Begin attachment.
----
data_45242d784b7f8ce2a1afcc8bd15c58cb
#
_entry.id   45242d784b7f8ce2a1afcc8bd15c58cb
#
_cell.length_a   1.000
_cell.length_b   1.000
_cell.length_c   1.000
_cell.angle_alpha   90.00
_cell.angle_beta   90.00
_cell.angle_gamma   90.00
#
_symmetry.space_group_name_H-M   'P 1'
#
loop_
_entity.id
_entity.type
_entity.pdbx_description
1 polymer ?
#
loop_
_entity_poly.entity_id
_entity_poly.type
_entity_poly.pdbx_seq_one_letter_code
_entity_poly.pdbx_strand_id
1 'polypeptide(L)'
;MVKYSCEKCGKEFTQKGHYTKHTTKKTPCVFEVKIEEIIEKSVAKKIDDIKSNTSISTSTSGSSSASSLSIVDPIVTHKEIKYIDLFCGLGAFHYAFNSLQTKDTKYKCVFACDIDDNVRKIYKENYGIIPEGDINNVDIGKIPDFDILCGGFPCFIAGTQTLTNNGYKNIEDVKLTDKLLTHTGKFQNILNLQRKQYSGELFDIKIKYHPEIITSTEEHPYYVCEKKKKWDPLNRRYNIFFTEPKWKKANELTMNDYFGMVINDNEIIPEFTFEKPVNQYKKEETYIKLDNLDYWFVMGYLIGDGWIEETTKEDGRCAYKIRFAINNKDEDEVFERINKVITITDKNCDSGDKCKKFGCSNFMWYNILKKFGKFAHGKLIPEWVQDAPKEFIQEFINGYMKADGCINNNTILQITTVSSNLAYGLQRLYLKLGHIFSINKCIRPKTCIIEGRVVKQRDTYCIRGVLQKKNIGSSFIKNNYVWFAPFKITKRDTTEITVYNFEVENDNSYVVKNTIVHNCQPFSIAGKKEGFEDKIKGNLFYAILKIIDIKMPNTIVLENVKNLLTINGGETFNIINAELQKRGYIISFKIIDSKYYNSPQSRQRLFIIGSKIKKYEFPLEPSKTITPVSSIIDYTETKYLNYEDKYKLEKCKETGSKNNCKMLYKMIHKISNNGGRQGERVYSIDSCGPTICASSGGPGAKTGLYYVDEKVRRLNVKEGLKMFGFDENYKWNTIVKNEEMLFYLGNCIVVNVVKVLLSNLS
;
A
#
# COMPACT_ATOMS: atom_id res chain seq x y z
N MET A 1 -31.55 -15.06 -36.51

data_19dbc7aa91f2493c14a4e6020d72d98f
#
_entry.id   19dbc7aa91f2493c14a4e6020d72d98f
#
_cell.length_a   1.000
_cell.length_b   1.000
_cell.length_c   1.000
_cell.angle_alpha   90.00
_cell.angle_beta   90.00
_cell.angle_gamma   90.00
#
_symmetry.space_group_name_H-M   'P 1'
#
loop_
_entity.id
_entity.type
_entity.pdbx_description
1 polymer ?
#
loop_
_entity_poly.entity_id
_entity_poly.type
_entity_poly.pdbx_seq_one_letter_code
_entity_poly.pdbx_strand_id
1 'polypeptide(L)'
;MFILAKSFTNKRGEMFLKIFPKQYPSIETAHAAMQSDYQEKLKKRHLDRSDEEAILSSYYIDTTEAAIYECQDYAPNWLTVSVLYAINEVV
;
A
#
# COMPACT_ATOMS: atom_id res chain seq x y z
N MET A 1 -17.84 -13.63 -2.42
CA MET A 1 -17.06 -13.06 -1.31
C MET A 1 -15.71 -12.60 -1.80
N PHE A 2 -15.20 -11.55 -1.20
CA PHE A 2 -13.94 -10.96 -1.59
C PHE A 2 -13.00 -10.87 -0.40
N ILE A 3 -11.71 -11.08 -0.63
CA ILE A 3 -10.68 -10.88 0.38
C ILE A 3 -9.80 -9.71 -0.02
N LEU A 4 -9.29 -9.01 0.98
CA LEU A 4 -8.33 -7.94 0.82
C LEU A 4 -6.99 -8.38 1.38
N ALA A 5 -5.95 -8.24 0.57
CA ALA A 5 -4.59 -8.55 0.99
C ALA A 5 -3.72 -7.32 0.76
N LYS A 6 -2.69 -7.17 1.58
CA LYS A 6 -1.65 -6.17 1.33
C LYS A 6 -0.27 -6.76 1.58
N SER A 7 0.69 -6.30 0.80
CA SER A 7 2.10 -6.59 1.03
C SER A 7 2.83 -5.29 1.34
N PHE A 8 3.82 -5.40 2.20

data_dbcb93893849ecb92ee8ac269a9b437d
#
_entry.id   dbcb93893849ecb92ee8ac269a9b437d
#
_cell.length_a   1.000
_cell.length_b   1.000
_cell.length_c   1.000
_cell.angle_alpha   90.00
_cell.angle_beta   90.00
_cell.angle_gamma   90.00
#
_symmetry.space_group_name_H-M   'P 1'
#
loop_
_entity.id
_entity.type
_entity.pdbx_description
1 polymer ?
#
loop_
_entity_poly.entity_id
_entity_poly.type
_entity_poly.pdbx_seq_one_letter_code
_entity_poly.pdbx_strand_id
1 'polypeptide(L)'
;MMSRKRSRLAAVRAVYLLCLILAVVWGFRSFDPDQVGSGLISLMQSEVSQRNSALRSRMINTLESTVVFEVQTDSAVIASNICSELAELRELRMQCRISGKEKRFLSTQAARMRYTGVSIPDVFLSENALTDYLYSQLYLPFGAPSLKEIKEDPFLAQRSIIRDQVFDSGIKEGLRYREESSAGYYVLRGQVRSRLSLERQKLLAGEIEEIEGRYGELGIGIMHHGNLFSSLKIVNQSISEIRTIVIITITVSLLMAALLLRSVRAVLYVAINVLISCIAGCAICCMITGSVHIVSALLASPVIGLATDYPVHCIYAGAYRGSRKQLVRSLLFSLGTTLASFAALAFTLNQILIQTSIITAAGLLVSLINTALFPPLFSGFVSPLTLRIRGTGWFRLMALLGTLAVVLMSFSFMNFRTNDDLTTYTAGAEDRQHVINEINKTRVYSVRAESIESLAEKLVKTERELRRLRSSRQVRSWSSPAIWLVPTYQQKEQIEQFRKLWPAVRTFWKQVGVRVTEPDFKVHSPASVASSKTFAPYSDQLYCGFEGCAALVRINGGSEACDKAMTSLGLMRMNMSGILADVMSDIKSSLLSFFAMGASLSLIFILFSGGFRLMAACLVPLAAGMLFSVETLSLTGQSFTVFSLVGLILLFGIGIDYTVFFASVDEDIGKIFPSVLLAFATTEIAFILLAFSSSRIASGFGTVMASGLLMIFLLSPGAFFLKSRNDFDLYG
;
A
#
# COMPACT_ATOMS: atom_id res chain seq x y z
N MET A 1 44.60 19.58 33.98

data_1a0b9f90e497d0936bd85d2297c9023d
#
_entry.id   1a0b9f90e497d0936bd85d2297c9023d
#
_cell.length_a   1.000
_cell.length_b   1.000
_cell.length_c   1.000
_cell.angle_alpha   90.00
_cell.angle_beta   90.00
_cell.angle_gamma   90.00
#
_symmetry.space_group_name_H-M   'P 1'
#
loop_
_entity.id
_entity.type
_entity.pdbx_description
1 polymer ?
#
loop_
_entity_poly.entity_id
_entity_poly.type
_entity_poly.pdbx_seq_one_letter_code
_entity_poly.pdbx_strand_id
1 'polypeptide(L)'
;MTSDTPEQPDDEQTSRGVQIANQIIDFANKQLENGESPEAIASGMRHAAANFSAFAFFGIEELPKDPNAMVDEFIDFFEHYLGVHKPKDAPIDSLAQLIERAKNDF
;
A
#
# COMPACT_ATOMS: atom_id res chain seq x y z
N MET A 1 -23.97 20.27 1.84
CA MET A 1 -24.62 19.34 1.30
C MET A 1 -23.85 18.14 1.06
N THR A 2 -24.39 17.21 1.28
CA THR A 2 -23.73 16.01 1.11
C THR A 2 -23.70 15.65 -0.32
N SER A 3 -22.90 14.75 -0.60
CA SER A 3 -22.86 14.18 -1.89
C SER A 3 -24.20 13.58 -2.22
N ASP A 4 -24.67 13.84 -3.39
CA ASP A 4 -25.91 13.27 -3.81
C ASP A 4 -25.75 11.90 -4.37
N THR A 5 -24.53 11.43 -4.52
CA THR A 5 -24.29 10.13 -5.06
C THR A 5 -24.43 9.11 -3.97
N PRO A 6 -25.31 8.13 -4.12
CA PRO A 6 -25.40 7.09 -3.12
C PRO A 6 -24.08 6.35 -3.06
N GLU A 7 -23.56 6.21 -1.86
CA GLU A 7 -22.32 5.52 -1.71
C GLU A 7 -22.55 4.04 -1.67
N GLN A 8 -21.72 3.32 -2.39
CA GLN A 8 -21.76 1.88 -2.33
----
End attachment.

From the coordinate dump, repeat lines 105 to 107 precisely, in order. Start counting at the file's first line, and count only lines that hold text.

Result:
_entity_poly.type
_entity_poly.pdbx_seq_one_letter_code
_entity_poly.pdbx_strand_id